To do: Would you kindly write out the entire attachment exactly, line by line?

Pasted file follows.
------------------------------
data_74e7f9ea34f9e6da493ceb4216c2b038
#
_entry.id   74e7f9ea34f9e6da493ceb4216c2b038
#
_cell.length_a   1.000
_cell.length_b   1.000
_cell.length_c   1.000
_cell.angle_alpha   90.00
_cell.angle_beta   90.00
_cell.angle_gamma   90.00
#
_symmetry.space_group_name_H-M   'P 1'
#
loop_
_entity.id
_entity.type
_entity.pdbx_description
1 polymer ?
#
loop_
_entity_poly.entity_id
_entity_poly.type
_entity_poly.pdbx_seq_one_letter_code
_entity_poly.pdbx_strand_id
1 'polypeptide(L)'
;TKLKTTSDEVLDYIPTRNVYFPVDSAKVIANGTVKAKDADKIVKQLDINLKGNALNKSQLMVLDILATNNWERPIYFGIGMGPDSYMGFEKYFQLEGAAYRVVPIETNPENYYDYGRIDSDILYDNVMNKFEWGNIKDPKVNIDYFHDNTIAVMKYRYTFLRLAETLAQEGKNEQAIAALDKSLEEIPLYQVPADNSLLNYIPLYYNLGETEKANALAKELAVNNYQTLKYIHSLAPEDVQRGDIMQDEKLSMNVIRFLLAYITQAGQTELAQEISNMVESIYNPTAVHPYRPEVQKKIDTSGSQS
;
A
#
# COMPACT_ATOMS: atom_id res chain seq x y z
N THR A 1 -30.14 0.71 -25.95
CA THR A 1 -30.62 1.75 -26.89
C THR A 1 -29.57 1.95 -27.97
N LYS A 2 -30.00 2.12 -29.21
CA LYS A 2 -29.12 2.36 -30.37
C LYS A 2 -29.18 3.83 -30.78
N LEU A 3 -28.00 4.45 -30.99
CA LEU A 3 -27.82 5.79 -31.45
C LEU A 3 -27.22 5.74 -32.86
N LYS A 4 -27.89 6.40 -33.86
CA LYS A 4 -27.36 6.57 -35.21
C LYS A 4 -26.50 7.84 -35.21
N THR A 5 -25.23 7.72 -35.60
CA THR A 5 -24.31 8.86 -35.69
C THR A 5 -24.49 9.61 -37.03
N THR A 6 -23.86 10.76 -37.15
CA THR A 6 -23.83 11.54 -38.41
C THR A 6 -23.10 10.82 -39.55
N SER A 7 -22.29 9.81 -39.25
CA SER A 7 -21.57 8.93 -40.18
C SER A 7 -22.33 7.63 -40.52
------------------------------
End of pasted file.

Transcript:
data_74e7f9ea34f9e6da493ceb4216c2b038
#
_entry.id   74e7f9ea34f9e6da493ceb4216c2b038
#
_cell.length_a   1.000
_cell.length_b   1.000
_cell.length_c   1.000
_cell.angle_alpha   90.00
_cell.angle_beta   90.00
_cell.angle_gamma   90.00
#
_symmetry.space_group_name_H-M   'P 1'
#
loop_
_entity.id
_entity.type
_entity.pdbx_description
1 polymer ?
#
loop_
_entity_poly.entity_id
_entity_poly.type
_entity_poly.pdbx_seq_one_letter_code
_entity_poly.pdbx_strand_id
1 'polypeptide(L)'
;TKLKTTSDEVLDYIPTRNVYFPVDSAKVIANGTVKAKDADKIVKQLDINLKGNALNKSQLMVLDILATNNWERPIYFGIGMGPDSYMGFEKYFQLEGAAYRVVPIETNPENYYDYGRIDSDILYDNVMNKFEWGNIKDPKVNIDYFHDNTIAVMKYRYTFLRLAETLAQEGKNEQAIAALDKSLEEIPLYQVPADNSLLNYIPLYYNLGETEKANALAKELAVNNYQTLKYIHSLAPEDVQRGDIMQDEKLSMNVIRFLLAYITQAGQTELAQEISNMVESIYNPTAVHPYRPEVQKKIDTSGSQS
;
A
#
# COMPACT_ATOMS: atom_id res chain seq x y z
N THR A 1 -30.14 0.71 -25.95
CA THR A 1 -30.62 1.75 -26.89
C THR A 1 -29.57 1.95 -27.97
N LYS A 2 -30.00 2.12 -29.21
CA LYS A 2 -29.12 2.36 -30.37
C LYS A 2 -29.18 3.83 -30.78
N LEU A 3 -28.00 4.45 -30.99
CA LEU A 3 -27.82 5.79 -31.45
C LEU A 3 -27.22 5.74 -32.86
N LYS A 4 -27.89 6.40 -33.86
CA LYS A 4 -27.36 6.57 -35.21
C LYS A 4 -26.50 7.84 -35.21
N THR A 5 -25.23 7.72 -35.60
CA THR A 5 -24.31 8.86 -35.69
C THR A 5 -24.49 9.61 -37.03
N THR A 6 -23.86 10.76 -37.15
CA THR A 6 -23.83 11.54 -38.41
C THR A 6 -23.10 10.82 -39.55
N SER A 7 -22.29 9.81 -39.25
CA SER A 7 -21.57 8.93 -40.18
C SER A 7 -22.33 7.63 -40.52